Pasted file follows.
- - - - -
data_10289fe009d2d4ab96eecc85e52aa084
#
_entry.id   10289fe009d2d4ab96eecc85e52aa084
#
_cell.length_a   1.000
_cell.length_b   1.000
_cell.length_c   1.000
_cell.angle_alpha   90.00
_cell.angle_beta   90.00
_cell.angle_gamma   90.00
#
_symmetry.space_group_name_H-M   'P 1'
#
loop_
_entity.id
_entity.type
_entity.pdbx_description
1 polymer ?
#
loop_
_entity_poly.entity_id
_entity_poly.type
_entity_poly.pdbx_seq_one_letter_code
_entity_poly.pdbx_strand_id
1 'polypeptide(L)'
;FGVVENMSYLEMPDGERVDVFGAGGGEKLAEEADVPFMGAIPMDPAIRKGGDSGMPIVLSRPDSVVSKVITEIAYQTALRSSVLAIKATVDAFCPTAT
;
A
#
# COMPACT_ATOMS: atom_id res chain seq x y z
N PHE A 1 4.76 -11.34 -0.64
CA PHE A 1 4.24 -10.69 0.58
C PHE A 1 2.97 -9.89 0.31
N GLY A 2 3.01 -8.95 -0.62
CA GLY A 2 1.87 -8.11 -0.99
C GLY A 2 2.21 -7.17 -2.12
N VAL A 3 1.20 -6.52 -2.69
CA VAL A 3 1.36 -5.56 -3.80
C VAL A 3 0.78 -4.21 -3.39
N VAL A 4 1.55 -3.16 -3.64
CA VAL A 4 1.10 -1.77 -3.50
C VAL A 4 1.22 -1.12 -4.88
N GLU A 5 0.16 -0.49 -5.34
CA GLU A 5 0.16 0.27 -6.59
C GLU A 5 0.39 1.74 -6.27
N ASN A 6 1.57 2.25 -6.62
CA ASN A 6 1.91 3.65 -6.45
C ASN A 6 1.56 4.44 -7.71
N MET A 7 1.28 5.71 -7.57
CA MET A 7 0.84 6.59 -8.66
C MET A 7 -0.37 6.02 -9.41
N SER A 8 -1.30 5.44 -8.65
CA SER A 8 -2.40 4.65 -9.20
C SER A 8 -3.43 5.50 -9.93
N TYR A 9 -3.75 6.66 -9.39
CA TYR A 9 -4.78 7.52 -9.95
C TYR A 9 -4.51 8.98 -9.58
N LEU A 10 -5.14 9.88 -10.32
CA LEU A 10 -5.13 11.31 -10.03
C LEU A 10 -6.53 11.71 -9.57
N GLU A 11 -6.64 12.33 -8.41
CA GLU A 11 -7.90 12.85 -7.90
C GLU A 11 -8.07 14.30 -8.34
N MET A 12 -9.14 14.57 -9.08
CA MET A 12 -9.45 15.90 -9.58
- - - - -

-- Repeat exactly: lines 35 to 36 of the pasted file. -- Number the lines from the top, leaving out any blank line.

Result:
CA GLY A 2 1.87 -8.11 -0.99
C GLY A 2 2.21 -7.17 -2.12